Journal of Virology & Antiviral ResearchISSN: 2324-8955

Research Article, J Virol Antivir Res Vol: 3 Issue: 1

Favorable Response in A Spanish Cohort of HIV Infected Men with Acute Hepatitis C Infection Who Received Delayed Antiviral Treatment

Montoya-Ferrer A1,2*, Gorgolas M2, Garcia-Delgado R3, Fierer DS4 and Fernandez-Guerrero ML2
1Division of Infectious Diseases, Montpellier University Hospital, 80 av Augustin Fliche - 34295 Montpellier, France
2Division of Infectious Diseases, Fundacion Jimenez Diaz Hospital, Avenida Reyes Catolicos 2, Madrid 28040, Spain
3Division of Immunology, Fundacion Jimenez Diaz Hospital, Avenida Reyes Catolicos 2, Madrid 28040, Spain
4Division of Infectious Diseases, Department of Medicine, Mount Sinai School of Medicine, 1 Gustave L. Levy Place, Box 1009, New York, NY 10029, USA
Corresponding author : Montoya-Ferrer Ana
Département des Maladies Infectieuses et Tropicales, Hôpital Gui de Chauliac - CHRU de Montpellier, 80 av Augustin Fliche - 34295 Montpellier Cedex 5, France
Tel: 0033 467337714
Email: [email protected]
Received: May 28, 2014 Accepted: June 16, 2014 Published: June 18, 2014
Citation: Montoya-Ferrer A, Gorgolas M, Garcia-Delgado R, Fierer DS, Fernandez-Guerrero ML, et al. (2014) Favorable Response in a Spanish Cohort of HIV Infected Men with Acute Hepatitis C Infection who Received Delayed Antiviral Treatment. J Virol Antivir Res 3:2. doi:10.4172/2324-8955.1000124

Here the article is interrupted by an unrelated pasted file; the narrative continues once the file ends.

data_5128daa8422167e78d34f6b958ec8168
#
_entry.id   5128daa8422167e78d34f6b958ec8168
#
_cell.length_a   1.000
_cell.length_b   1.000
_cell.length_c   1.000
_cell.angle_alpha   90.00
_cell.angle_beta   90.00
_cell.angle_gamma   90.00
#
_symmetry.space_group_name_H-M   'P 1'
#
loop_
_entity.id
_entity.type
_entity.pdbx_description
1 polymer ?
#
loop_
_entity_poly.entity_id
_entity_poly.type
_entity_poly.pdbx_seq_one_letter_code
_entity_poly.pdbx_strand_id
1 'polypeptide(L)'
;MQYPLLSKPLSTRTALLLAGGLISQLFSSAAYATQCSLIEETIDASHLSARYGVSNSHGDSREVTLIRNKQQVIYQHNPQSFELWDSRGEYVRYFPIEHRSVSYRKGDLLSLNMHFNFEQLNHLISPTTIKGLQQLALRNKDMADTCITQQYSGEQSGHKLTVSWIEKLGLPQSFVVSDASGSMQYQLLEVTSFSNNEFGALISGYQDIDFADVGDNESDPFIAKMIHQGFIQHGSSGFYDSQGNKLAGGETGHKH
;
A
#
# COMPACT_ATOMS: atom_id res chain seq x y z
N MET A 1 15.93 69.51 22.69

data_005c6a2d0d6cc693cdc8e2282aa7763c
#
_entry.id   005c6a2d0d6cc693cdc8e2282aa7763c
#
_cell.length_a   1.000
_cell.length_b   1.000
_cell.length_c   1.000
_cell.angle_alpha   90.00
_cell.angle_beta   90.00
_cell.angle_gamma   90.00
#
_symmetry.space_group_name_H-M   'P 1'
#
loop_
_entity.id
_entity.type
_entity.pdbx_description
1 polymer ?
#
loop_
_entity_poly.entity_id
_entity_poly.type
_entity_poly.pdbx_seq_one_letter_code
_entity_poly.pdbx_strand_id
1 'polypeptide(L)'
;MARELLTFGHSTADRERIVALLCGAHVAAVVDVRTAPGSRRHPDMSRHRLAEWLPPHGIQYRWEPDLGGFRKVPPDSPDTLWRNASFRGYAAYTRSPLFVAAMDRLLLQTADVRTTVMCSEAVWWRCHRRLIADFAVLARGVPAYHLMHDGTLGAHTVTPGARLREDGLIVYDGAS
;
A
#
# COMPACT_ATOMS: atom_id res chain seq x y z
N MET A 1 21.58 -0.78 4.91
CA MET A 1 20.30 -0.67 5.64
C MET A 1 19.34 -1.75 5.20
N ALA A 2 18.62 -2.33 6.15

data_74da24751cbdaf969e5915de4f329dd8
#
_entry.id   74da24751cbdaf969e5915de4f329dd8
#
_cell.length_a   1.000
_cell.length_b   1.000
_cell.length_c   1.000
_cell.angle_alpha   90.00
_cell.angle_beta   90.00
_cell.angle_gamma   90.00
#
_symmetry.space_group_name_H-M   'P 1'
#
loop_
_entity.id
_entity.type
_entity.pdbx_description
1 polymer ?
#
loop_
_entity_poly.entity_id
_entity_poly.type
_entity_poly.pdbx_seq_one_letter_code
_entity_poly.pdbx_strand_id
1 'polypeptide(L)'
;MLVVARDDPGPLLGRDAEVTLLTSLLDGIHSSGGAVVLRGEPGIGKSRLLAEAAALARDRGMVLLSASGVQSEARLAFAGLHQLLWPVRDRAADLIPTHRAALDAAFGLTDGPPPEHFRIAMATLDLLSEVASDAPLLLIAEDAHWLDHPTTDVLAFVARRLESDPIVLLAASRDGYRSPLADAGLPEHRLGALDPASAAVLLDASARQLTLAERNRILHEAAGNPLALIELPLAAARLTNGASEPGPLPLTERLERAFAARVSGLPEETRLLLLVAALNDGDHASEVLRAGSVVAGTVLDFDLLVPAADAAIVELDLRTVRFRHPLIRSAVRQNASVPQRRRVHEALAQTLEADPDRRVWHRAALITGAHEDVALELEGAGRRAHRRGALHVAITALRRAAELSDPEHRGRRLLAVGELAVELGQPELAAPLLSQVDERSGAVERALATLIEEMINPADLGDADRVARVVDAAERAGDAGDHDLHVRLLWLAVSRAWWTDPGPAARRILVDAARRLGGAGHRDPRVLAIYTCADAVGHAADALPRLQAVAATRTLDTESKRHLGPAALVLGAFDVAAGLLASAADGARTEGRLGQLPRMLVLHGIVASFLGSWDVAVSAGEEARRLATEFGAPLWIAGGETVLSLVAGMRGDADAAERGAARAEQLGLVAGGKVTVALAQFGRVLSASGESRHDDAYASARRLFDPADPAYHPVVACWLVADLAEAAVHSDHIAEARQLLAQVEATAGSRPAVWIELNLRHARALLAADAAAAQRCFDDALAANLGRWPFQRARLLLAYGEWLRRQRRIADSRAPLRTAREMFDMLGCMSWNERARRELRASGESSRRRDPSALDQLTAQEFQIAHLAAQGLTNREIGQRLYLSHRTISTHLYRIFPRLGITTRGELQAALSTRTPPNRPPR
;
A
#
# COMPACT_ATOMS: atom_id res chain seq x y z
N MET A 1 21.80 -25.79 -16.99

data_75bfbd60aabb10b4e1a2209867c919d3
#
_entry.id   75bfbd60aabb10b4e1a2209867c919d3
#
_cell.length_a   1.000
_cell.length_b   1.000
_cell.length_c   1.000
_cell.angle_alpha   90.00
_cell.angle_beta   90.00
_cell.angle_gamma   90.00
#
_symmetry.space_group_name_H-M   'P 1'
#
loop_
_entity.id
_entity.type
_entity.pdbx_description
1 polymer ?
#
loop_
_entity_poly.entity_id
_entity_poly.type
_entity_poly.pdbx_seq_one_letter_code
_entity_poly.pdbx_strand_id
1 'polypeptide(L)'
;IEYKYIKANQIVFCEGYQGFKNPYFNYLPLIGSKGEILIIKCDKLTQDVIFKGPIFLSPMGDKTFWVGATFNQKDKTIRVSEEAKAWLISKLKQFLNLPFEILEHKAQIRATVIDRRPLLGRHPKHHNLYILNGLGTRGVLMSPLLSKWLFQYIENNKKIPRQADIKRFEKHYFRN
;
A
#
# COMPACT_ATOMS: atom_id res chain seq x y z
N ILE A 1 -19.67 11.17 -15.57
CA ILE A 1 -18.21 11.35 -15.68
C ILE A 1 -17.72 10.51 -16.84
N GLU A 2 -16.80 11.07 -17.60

Abstract

Favorable Response in A Spanish Cohort of HIV Infected Men with Acute Hepatitis C Infection Who Received Delayed Antiviral Treatment

Background: Early combined therapy within 12 weeks of diagnosis with pegylated interferon (peg-IFN) and ribavirin (RBV) for a period of 24-48 weeks is the recommended treatment for acute hepatitis C (HCV) infection in HIV-infected patients. However, scarce data are available about efficacy of the shorter 24-week regimens in cases of delayed initiation of treatment. We describe here our outcomes among a small cohort of HIV-infected men with acute HCV infection who started treatment significantly beyond 12 weeks of acute HCV diagnosis. Methods: HIV-infected men with acute HCV infection were treated with peg-IFN+RBV using a responseguided therapy algorithm where those achieving rapid virologic response (RVR) received 24 weeks of total therapy and those achieving complete early virologic response (cEVR) received therapy extended 20 weeks beyond their first undetectable HCV viral load (VL). Results: Six HIV-infected men diagnosed with acute HCV infection initiated treatment 16 to 60 weeks after acute HCV infection diagnosis. Three had RVR and were treated for 24 weeks. One with RVR had rebound viremia at week 12 and was treated for 48 weeks. Two without RVR had cEVR and were treated for 28-32 weeks. All 6 men had a sustained virologic response (SVR). Conclusions: Despite significantly delayed initiation of treatment, all of our patients had SVR, most after receiving shorter treatment courses. Shorter courses according to response-guided therapy might therefore be safely recommended for these patients.

Keywords: Acute hepatitis C infection; Duration; Early treatment, HIV, Men who have sex with men

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